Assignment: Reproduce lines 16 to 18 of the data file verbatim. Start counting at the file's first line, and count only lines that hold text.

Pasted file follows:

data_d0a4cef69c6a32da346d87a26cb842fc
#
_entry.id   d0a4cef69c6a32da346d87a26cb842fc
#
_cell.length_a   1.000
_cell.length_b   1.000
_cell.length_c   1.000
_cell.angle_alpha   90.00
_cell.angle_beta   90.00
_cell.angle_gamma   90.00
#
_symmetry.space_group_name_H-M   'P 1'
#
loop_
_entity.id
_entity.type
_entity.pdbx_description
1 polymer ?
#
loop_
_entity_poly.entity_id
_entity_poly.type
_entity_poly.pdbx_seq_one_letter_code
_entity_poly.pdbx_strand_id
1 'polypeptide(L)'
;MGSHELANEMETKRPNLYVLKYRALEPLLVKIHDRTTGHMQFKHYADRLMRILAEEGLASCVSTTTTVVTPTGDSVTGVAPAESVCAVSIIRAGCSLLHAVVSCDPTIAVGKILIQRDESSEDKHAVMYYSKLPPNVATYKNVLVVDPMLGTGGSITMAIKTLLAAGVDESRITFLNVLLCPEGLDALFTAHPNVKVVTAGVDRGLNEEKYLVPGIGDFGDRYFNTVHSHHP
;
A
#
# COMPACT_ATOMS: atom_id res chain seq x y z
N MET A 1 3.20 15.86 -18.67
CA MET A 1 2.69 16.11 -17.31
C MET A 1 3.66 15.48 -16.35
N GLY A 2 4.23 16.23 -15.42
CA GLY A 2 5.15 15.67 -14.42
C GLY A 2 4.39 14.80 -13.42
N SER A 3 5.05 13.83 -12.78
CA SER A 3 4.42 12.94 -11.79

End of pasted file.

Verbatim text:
_entity.type
_entity.pdbx_description
1 polymer ?